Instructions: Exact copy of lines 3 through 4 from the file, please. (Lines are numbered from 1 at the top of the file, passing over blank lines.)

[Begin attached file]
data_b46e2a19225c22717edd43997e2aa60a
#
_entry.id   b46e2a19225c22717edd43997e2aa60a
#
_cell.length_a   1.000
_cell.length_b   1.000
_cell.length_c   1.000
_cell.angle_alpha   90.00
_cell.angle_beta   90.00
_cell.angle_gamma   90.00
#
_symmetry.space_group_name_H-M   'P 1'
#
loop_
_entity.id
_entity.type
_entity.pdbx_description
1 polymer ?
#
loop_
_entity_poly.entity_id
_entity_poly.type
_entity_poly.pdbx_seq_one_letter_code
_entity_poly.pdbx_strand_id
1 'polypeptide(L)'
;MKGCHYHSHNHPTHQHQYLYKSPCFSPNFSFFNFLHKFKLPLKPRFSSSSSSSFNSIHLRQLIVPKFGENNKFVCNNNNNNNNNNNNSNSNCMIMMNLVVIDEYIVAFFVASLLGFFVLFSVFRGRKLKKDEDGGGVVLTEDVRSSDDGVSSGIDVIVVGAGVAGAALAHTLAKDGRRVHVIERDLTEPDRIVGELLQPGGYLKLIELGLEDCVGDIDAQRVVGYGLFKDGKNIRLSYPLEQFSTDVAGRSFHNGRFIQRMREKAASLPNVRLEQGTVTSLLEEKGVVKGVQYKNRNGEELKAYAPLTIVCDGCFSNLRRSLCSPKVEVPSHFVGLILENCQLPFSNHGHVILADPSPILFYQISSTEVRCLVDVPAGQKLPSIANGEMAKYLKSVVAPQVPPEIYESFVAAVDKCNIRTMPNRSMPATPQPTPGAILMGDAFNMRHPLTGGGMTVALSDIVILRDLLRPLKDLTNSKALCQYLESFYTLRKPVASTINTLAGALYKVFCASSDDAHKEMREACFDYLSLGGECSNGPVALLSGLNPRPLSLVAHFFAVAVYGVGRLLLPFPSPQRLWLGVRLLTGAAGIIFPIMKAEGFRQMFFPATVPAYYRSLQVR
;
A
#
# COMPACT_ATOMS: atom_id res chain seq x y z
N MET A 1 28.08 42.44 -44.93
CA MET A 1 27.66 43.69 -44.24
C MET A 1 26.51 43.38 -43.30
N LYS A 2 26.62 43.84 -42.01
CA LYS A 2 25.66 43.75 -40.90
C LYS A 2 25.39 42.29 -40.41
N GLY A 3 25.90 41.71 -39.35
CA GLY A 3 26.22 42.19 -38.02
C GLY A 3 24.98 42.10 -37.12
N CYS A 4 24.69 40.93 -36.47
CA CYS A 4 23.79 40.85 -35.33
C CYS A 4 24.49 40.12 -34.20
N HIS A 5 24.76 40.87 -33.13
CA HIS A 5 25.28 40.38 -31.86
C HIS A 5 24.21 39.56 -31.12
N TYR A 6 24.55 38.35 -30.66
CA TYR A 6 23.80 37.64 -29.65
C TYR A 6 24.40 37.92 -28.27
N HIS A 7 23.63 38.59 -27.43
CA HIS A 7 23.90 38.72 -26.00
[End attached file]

_entry.id   b46e2a19225c22717edd43997e2aa60a
#